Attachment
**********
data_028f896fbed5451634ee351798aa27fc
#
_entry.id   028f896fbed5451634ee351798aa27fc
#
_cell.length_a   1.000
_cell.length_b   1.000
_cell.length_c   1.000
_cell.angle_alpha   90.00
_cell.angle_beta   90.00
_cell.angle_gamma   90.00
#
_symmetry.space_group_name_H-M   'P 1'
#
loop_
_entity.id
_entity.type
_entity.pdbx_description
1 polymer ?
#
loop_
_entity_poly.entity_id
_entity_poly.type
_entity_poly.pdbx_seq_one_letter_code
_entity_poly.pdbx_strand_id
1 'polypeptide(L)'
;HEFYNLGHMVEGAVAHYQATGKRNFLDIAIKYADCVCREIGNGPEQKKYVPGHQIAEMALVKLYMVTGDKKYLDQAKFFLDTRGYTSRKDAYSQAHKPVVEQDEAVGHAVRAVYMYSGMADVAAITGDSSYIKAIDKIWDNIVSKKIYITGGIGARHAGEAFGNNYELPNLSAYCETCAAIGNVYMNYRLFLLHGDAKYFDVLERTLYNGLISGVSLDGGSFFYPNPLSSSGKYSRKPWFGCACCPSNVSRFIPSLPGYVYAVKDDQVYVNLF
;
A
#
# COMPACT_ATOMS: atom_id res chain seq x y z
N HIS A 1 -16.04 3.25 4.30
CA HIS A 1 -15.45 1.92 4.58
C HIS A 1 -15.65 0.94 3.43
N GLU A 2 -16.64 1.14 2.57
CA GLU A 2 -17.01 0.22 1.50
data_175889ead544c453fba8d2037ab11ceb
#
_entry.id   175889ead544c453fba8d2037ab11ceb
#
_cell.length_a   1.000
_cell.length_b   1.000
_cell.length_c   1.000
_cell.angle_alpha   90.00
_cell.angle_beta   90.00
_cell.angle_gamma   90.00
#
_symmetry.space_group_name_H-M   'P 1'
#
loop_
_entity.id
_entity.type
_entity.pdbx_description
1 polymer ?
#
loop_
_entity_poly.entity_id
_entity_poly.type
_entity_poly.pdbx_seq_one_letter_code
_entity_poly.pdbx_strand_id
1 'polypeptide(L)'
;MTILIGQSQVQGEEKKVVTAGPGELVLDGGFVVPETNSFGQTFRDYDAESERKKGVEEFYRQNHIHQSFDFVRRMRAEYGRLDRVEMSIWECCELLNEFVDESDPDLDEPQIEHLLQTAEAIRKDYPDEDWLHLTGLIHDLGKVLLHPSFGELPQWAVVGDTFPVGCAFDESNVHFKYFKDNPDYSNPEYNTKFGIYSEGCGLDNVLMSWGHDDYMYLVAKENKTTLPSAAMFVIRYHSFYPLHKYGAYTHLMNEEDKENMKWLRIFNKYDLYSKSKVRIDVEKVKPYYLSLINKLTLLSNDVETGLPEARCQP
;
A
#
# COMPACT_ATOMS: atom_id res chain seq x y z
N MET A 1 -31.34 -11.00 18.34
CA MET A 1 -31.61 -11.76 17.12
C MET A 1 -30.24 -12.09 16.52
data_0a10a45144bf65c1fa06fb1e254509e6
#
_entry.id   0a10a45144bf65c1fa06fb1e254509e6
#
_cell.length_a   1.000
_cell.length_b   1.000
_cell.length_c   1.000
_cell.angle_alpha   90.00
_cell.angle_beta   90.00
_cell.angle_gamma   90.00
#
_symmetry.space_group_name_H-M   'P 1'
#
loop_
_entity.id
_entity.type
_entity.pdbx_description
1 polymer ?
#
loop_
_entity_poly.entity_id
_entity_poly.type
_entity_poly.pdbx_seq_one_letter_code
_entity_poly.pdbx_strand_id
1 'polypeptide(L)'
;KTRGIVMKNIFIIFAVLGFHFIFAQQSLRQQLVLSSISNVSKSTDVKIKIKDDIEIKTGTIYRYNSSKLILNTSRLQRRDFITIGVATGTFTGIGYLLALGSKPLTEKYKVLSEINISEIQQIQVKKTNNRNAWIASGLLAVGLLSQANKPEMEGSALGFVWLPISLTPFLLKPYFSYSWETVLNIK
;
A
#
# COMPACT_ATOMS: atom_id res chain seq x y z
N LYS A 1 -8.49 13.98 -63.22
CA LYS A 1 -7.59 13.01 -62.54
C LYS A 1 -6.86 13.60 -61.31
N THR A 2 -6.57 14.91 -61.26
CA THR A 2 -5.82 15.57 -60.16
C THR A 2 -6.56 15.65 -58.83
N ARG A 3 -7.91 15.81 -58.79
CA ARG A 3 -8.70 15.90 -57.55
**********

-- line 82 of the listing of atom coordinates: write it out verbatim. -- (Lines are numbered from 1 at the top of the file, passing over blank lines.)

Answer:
loop_